Fueled by a big-hearted guitar line, an unresolved chorus melody, and Daisy Victoria’s theatrical presence, “Pain of Dancers” leaps into the world with poise and vigor—just another striking,
swirling, anthem-y slice of pop-informed rock’n’roll from this promising young UK talent. (For those who missed her magical song “Nobody Dies,” from late 2014, go here, quickly.)
As much as I love pretty much everything she’s up to here, I think the deep allure is rooted first and foremost in her voice, which possesses a rare blend of richness and nuance; she invests herself fully in every note, and the subtle shifts from dusk to lightness are thrilling upon close listening. But unlike some performers blessed with natural vocal prowess, Victoria has her eyes and ears on all aspects of songcraft. Think of those synth squiggles we hear with the drumbeat in the opening seconds of the song: highly unnecessary and extremely wonderful. More centrally, there’s the super-appealing, low-register guitar line that introduces the song and recurs after each iteration of the chorus—an adroit counter-motif and nothing a singer merely trying to show off tends to bothers with. It’s this guitar line, in fact, that both grounds the song—the chorus never resolves on its own—and gives it its sky-high reach. I kind of can’t stop listening.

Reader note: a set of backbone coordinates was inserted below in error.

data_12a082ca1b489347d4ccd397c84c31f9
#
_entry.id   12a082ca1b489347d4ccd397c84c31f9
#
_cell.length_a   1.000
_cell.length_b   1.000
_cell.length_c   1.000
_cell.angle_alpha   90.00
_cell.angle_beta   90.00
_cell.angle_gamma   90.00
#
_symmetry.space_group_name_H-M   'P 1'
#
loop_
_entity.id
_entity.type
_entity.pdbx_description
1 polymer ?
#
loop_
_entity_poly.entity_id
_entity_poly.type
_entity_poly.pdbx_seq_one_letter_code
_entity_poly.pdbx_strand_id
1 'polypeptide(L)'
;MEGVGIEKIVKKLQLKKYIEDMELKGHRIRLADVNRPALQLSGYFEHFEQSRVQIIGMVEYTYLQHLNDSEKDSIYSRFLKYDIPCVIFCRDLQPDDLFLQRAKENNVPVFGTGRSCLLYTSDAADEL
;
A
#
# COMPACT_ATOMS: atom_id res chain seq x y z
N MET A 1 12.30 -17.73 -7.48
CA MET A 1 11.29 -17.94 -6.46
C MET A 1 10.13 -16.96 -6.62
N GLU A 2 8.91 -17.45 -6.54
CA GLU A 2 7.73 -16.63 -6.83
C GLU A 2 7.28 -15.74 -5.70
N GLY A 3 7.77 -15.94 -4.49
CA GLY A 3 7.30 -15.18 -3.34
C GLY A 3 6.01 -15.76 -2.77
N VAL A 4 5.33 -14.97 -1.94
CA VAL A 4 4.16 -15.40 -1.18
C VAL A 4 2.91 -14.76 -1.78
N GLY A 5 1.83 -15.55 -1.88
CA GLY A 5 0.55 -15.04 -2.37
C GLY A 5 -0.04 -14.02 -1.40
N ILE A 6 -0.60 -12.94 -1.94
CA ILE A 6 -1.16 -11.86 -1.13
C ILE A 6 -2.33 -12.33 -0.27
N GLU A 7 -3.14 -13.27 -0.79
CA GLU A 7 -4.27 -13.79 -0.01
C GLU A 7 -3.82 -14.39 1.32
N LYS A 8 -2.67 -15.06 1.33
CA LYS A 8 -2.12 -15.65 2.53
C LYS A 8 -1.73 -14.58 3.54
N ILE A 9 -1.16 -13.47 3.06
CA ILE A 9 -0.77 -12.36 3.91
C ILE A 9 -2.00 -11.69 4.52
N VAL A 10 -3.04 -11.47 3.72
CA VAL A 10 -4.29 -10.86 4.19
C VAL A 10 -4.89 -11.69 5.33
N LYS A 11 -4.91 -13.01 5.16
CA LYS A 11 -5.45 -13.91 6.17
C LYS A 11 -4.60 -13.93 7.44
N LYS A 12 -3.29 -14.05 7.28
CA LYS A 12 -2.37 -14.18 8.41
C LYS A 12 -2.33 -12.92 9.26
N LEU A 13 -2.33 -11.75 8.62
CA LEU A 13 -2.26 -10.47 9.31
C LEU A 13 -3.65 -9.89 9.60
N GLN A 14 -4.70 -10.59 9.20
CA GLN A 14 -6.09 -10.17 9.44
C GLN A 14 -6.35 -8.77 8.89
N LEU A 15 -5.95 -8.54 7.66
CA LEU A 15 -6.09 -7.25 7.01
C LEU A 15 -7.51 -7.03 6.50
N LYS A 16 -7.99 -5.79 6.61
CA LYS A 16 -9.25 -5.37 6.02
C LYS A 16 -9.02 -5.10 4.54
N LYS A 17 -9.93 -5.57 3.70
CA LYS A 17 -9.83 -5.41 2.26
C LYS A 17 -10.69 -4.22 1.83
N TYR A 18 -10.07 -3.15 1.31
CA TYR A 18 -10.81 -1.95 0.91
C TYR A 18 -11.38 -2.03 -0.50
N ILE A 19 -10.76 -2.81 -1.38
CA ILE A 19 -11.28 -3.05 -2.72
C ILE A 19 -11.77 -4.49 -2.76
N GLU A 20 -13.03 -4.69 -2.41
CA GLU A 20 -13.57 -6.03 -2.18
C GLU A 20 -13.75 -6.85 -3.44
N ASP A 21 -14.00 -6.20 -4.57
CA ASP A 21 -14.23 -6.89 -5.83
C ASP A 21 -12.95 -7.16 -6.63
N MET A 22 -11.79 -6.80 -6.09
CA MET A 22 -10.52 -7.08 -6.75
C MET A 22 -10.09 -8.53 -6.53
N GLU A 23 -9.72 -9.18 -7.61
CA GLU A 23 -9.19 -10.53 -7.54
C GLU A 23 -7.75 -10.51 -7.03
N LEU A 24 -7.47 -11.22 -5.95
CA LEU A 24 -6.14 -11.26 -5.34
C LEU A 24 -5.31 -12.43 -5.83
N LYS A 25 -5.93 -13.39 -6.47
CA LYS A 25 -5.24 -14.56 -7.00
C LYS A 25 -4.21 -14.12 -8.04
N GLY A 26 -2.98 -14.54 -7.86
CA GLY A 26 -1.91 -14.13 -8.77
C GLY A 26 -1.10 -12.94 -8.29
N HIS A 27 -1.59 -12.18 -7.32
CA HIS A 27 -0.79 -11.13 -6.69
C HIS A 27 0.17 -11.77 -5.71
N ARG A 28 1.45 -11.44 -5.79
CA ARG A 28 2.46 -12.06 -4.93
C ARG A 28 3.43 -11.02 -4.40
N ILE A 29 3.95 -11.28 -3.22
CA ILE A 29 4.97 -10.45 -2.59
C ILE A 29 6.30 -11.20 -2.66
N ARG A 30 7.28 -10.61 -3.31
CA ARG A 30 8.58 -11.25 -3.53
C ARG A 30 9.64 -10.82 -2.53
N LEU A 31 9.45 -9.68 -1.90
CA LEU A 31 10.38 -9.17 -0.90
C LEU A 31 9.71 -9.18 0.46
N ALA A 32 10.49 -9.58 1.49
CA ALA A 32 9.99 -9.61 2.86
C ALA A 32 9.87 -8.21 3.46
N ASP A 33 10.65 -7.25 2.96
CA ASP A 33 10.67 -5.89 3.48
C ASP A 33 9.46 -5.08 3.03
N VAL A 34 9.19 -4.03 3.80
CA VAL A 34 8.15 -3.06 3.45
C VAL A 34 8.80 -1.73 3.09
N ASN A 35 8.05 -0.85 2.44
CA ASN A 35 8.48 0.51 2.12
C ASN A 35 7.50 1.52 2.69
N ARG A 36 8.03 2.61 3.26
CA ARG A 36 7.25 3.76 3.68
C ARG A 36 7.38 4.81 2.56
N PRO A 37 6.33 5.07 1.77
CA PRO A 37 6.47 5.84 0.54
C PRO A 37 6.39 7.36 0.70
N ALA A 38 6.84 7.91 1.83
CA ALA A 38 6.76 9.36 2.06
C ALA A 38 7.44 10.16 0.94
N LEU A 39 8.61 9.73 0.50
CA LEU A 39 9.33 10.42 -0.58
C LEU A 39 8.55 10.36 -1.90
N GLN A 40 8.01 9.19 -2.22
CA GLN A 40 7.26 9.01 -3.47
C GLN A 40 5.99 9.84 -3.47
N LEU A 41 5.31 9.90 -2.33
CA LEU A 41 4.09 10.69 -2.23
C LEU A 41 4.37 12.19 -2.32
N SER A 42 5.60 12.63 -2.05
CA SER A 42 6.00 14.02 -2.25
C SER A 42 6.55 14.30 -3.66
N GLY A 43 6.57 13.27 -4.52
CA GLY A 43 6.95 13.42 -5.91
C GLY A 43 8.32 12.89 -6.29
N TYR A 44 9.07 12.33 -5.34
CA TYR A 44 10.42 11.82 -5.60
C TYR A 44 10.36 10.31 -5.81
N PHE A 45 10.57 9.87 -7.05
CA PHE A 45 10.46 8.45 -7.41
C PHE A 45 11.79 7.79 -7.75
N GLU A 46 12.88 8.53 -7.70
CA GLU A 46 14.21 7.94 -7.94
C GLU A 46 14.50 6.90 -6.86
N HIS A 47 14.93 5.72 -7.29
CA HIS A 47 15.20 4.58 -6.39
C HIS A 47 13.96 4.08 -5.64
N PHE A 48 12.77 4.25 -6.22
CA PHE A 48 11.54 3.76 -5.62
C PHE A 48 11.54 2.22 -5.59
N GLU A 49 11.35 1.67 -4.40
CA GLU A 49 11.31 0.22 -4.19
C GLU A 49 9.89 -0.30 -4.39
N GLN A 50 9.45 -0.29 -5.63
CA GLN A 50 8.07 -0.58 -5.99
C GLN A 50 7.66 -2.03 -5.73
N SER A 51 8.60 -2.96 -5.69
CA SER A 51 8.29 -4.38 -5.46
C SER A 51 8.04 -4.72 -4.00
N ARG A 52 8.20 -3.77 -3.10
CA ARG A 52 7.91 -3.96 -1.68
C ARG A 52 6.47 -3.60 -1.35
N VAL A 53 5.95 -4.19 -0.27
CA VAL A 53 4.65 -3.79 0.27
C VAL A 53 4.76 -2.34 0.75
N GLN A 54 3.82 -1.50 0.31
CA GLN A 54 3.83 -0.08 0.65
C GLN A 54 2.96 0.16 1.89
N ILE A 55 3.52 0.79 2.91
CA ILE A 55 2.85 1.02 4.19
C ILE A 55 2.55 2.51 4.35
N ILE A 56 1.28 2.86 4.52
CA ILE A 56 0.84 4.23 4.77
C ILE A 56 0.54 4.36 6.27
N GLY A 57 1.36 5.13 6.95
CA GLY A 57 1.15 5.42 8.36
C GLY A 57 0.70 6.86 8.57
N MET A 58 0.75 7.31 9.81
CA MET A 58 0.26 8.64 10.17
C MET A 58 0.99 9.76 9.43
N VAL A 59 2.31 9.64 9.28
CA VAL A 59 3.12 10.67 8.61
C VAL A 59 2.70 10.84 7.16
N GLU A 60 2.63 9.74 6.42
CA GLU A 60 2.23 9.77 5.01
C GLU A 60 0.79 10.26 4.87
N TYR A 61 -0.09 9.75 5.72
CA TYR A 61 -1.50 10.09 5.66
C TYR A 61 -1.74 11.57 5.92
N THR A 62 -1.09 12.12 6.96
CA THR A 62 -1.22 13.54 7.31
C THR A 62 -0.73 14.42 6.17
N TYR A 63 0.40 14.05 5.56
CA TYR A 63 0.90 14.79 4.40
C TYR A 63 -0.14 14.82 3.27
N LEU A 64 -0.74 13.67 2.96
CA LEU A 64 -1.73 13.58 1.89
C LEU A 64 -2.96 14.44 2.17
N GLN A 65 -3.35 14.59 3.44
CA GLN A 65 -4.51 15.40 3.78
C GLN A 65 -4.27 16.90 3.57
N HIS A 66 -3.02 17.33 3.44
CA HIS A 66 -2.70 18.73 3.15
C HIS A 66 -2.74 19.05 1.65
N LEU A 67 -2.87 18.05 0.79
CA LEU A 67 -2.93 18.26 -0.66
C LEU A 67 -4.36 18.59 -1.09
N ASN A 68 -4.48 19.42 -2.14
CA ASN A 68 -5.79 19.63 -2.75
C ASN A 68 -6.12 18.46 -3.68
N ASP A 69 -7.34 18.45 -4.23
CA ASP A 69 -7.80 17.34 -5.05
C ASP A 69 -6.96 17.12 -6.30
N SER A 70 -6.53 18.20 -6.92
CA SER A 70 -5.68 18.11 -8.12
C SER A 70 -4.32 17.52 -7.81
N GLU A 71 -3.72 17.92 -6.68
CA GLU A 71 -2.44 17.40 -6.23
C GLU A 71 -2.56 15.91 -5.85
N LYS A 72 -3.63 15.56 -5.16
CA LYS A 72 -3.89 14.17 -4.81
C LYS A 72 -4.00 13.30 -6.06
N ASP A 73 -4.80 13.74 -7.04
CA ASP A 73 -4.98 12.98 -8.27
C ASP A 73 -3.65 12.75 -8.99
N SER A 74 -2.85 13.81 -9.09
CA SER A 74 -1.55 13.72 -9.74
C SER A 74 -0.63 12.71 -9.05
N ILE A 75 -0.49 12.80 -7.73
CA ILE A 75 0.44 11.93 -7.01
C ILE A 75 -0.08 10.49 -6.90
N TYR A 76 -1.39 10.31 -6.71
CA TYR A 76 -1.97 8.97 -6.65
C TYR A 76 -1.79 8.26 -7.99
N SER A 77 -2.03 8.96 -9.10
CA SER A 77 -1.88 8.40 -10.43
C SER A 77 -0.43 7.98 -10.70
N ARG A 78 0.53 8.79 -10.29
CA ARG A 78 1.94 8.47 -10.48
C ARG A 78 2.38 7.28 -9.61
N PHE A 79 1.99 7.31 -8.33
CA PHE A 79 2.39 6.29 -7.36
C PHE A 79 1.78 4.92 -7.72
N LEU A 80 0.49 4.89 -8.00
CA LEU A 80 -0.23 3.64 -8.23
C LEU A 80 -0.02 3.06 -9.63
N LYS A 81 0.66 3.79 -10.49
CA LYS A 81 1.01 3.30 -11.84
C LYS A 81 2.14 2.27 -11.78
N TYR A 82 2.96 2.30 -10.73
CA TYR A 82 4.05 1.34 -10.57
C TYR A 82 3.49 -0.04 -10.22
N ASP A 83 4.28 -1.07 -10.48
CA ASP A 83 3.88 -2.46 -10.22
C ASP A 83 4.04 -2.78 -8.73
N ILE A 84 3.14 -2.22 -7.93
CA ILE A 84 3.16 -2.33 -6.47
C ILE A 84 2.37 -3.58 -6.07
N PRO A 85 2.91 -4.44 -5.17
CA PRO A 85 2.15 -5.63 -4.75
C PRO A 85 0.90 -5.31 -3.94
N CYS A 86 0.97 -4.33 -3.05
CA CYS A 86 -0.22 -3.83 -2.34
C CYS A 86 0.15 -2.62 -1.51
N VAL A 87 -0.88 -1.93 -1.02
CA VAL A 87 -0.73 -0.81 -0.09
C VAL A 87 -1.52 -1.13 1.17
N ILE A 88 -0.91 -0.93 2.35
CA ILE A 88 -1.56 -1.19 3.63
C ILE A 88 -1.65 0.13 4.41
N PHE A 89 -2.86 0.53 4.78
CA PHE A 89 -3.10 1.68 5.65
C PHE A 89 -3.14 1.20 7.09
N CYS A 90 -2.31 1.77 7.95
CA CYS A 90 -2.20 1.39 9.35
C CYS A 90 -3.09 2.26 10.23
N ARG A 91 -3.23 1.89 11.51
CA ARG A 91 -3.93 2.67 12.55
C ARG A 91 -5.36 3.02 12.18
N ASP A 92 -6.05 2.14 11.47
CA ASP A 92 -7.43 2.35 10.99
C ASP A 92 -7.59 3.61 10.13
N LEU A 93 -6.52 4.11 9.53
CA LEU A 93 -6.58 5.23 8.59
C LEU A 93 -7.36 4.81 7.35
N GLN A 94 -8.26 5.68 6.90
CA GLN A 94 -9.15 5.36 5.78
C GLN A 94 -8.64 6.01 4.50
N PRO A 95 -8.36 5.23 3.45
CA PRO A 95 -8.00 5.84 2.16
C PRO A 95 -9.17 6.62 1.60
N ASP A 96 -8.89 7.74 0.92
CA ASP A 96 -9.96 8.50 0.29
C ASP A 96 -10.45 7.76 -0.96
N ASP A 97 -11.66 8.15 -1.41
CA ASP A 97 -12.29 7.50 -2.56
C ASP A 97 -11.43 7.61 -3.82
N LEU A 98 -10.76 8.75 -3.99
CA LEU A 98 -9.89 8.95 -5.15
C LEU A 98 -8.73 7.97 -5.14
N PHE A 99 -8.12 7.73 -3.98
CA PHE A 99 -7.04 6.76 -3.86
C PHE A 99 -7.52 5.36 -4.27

“Pain of Dancers” is a single, self-released last month. Thanks to Daisy for the MP3.